Preseptal cellulitis is an infection of the preseptal tissue of the eyelid. It can happen in the upper eyelid, the lower eyelid, or in both the upper and lower eyelid. It tends to happen on one side, but there are cases of bilateral preseptal cellulitis.
It is called preseptal because the parts of the eyelid that are affected are anterior to a part of the eyelid called the orbital septum. The orbital septum separates the preseptal tissue from the postseptal tissue. If the infection from preseptal cellulitis extends to the postseptal tissue, then the condition is called orbital cellulitis. Orbital cellulitis is a very serious eye condition that often requires overnight hospital admission.
Preseptal Vs Orbital Cellulitis
Preseptal cellulitis looks like redness and swelling of the eyelid. It can almost appear as if the skin of the eyelid is stretched and shiny. In severe cases of preseptal cellulitis the eyelids could become very swollen, making it hard for someone to open their eyes.
The movements of the eyes should not be affected by preseptal cellulitis. This means that a patient with preseptal cellulitis should be able to move their eyeball left, right, up and down. There may be some mild restriction if they eyelid swelling is significant. If eye movements are significantly affected, this could be a sign that the preseptal cellulitis has progressed to orbital cellulitis.
A patient’s vision and pupils should not be affected by preseptal cellulitis. If a doctor notes a significant decrease in vision or a pupillary abnormality, this could also mean that the preseptal cellulitis has progressed to orbital cellulitis.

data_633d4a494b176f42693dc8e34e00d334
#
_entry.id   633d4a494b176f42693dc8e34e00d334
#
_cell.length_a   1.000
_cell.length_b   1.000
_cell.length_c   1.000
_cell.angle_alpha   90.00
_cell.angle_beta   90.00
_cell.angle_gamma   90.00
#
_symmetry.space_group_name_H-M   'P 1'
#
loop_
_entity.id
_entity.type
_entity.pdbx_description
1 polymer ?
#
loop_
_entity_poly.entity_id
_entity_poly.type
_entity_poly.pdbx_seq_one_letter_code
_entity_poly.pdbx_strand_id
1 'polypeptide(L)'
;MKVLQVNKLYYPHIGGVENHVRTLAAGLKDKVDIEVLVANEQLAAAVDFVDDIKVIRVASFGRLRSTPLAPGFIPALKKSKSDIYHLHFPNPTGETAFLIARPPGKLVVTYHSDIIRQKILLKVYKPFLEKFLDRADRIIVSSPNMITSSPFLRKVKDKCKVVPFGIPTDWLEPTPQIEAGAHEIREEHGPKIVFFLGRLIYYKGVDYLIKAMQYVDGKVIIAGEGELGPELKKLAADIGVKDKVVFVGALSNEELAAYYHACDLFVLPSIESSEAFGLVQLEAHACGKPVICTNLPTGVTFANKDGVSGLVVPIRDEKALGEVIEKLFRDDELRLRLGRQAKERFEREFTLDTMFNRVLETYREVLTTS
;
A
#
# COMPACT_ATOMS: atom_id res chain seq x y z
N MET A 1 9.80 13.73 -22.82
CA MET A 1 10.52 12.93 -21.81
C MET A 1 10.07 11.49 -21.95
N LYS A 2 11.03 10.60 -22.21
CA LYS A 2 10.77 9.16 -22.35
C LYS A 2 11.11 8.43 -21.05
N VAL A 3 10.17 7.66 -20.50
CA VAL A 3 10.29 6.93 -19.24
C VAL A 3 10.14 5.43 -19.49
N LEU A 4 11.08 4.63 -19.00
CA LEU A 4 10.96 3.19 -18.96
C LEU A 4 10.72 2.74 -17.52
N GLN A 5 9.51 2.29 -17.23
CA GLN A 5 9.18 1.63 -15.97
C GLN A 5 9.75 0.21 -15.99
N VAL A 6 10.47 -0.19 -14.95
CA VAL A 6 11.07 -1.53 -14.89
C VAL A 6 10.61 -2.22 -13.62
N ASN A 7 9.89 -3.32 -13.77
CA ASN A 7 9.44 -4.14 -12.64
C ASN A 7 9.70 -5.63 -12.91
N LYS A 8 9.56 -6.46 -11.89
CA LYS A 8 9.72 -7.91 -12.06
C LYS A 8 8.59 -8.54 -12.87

In some cases, patients can also have a fever. A fever is a more concerning symptom and these patients should be watched closely for the development of orbital cellulitis.
Most patients with preseptal cellulitis will likely report some pain or discomfort. This pain is likely related to the eyelid swelling and any eyelid tightness. In some cases, the swollen eyelid can place pressure on the eyeball and cause the pressure inside the eye to go up. In these cases, some patients may experience pain from the this rise in pressure. It is important to have your eye pressure checked if you have preseptal cellulitis.
The signs and symptoms of preseptal cellulitis can sometimes be difficult to distinguish from orbital cellulitis. If this is the case, your doctor may want to order some imaging of your eye and your orbit. A CT scan can help the doctor to see where exactly the infection and inflammation from preseptal cellulitis has extended to. It can also help to locate an abscess (a collection of pus or infection) if there is one. If there is an abscess found on imagine, it means that it is orbital cellulitis.
Preseptal Cellulitis Treatment
The severity of your preseptal cellulitis will determine how often you are seen by a doctor. In severe cases, the doctor may examine you daily or even multiple times during the day. In less severe cases, the doctor may see you back after one or two days, while on treatment.
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The majority of preseptal cellulitis is caused by bacteria. Therefore, patients are often on antibiotics. In severe cases, the patient may be hospitalized and given intravenous (IV) antibiotics. In less severe cases, oral antibiotics may be enough to treat the infection. If an abscess is found on an imaging study then it is very likely that the abscess will need to be drained.
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